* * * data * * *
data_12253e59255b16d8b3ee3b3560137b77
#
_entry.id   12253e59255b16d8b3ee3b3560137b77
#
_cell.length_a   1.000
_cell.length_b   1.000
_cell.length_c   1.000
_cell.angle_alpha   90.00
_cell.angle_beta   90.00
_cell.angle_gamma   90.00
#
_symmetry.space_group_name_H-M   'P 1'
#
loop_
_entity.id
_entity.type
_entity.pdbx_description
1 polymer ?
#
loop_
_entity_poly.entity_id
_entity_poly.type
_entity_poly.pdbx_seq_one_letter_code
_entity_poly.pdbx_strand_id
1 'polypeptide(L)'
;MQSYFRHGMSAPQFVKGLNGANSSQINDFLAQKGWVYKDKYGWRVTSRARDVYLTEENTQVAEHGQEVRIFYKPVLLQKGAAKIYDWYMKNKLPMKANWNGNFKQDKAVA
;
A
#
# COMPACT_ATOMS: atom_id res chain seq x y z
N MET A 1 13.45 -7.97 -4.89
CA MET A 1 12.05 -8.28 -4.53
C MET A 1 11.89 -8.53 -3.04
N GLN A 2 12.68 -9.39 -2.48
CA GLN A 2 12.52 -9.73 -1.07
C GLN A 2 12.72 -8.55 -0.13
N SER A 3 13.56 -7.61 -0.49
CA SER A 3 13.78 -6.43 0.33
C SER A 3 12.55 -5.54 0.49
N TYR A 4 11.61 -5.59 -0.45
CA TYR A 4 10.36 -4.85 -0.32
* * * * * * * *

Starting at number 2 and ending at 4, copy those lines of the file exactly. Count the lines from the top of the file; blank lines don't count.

#
_entry.id   12253e59255b16d8b3ee3b3560137b77
#